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Sarah - Craft Invaders November 23, 2016 - 9:09 am

I’m sure the purists would never buy ready made pastry, but it makes making something like these sausage rolls so quick and easy – they’d probably not have got made if I’d had to make the puff pastry from scratch!

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Emma T February 16, 2016 - 11:30 am

Yum, I’m not a big fan of game on the whole although I do like venison and pheasant. We’ve got some pheasant breasts in the freezer, so I might make some of these.

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Sarah - Craft Invaders February 16, 2016 - 7:59 pm

They are lovely with strips of pheasant in them – it’s a great way to liven up a sausage roll 🙂

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Gemma Pearce January 20, 2016 - 11:41 am

Look yummy! I wish I knew how to cook from scratch. I’m so scared of trying and ruining good food. Everything is out of a packet or jar apart from bolognaise I make the sauce for that 🙂 I’d love to teach my kids to cook…baking I can do and we make cakes.

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Sarah - Craft Invaders January 20, 2016 - 12:49 pm

If you can cook bolognese and bake you can cook anything, its just have the confidence to try. We did a post on egg and bacon pasta a while back which is a really simple dish to cook with kids – bet you’d find that a doddle if you tried it!

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Charlotte Oates December 16, 2015 - 2:19 pm

I can only assume that the actual game in cheap but paying someone to make it look less like a bird is what costs all the money as it always seems expensive by the time it gets to me! Did you pluck your own pheasants for this?

I love the sound of this, a twist on the usual sausage rolls, and a great idea to add some of your Christmas extract.

P.S. Love your rolling pin!

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Sarah - Craft Invaders December 16, 2015 - 8:13 pm

I bought the game for this as when I went into the farm shop a pair of pheasant breasts where only £2 ready prepared (although I had planned to buy the DIY ones originally) I have tried plucking pheasant a few times and always mess it up so now I just pull the skin and feathers all off in one go – it means you cant roast it, but its so much quicker and easier.

I won the rolling pin in a Laura Ashley competition on twitter with some other goodies – isn’t it gorgeous!

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Eb Gargano December 15, 2015 - 10:33 am

Love these sausage and game rolls! What a great twist on the traditional sausage roll. I totally agree about getting the kids involved in the kitchen. I was helping in the kitchen from about the age of 3 and it kindled a lifelong passion for food and cooking!! I am now enjoying teaching my own kids how to cook and bake. 🙂

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Sarah - Craft Invaders December 15, 2015 - 9:51 pm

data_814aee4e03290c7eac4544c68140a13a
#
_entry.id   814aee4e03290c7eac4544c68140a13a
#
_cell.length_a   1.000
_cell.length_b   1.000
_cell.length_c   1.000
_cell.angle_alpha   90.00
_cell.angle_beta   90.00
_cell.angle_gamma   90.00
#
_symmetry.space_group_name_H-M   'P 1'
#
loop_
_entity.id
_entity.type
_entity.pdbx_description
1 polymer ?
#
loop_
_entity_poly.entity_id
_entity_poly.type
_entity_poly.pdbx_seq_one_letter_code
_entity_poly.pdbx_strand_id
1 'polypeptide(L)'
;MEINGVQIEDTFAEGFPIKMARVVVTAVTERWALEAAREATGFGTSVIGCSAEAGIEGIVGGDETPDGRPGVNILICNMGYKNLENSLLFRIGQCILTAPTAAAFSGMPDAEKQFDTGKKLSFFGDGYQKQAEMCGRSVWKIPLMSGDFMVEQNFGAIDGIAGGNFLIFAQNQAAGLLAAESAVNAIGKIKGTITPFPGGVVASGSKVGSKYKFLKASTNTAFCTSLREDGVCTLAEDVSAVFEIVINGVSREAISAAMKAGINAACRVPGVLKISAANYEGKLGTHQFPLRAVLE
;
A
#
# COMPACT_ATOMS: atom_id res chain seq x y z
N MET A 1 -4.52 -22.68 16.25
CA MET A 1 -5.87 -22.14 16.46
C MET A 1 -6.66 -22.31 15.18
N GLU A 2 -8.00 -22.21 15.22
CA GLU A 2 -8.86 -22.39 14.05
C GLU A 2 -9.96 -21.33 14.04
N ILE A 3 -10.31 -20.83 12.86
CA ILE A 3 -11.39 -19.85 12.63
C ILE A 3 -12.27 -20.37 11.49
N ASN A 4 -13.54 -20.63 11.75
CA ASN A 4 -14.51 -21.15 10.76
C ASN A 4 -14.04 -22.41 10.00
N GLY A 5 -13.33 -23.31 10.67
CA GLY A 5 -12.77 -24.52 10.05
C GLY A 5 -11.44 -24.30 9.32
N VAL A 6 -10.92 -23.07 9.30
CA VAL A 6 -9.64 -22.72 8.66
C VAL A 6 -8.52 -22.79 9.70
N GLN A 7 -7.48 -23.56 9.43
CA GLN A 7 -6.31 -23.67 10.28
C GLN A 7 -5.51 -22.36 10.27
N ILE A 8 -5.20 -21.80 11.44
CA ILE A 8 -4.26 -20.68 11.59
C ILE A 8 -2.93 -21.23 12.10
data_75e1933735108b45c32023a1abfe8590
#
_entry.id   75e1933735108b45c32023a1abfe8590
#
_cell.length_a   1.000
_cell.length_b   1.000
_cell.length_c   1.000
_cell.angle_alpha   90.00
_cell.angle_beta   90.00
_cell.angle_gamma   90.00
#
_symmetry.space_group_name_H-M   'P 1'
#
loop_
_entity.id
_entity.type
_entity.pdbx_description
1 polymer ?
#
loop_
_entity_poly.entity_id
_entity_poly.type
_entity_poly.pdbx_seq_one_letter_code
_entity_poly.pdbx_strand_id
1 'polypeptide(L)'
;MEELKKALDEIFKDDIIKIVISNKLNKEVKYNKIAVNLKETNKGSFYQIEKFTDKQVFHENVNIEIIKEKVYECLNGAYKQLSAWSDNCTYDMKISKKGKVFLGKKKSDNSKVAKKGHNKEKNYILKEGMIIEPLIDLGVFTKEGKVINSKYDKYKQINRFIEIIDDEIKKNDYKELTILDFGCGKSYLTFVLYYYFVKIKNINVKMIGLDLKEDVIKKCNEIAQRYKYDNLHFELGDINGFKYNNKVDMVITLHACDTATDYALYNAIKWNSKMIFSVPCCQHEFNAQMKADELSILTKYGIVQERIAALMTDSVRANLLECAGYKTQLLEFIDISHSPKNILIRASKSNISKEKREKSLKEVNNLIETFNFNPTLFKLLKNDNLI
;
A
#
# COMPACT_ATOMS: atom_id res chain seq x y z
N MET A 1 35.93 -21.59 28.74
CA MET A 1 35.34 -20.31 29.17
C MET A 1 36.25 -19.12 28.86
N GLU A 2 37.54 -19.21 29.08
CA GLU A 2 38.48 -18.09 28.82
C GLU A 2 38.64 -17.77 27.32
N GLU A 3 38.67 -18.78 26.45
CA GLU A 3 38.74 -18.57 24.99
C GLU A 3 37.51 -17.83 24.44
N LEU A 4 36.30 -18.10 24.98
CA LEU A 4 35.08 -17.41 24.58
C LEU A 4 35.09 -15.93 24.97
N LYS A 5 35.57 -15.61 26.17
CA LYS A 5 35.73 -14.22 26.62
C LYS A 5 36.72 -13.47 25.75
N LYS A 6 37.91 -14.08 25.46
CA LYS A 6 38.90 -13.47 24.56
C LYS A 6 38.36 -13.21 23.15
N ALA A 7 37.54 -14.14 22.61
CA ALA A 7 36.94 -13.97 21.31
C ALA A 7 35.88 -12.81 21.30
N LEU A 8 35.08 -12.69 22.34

It’s such a great thing to do with kids, and such an important skill to pass on – I’ll always be grateful to my Mum for teaching me to cook, hopefully my kids will one day teach their own too 🙂

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Honest mum November 22, 2015 - 9:43 pm

They look tasty. Thanks for linking up to #tastytuesdays

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Sarah - Craft Invaders November 24, 2015 - 2:36 pm

They are yummy, and its great to eat a different type of protein now and again 🙂

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Claire November 22, 2015 - 3:00 pm

Wow! These look fantastic! I so wish I was more capable of utilising game in my cooking! I became a vegetarian at the age of 5 and despite trying really hard to reintroduce meat into my diet as an adult my body just won’t tollerate it! I’d love for the girls to have more experience of preparing DIY meat. They all eat meat and are very adventurous in their diet but I am sadly lacking the skill;… I wonder if a local butcher might do a preparation workshop or something similar that we could attend? Thankyou so much for sharing this with me on #kidsinthekitchen it’s a great addition to our little linky!

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Sarah - Craft Invaders November 24, 2015 - 2:41 pm

Must be really hard to cook meat if you don’t eat it. I’m sure a butcher would do a class for you, around by us they offer sausage making and game preparation courses. We buy our lamb from a friend who raises it themselves, and have been along to watch it being jointed up at their home for us – I learned loads from the butcher doing it!

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Hayleigh Budgetfoodmummy November 21, 2015 - 9:58 pm

I love this recipe!! I think it’s really important for children to know where their food is actually from, rather than a packet at a supermarket. I was brought up a vegetarian but as a teenager I used to go shooting for game (bit of a change I know!) which really made me a less picky eater!

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Sarah - Craft Invaders November 22, 2015 - 3:01 pm

I totally agree, so many kids nowadays don’t get to see food growing in its natural state. My kids are much happier to try something new if they have seen it in its original state – they hate nothing more than not knowing whats in a dish, but break it down for them and they are pretty curious about the individual ingredients. Vegetarian to Hunter is a bit of a leap lol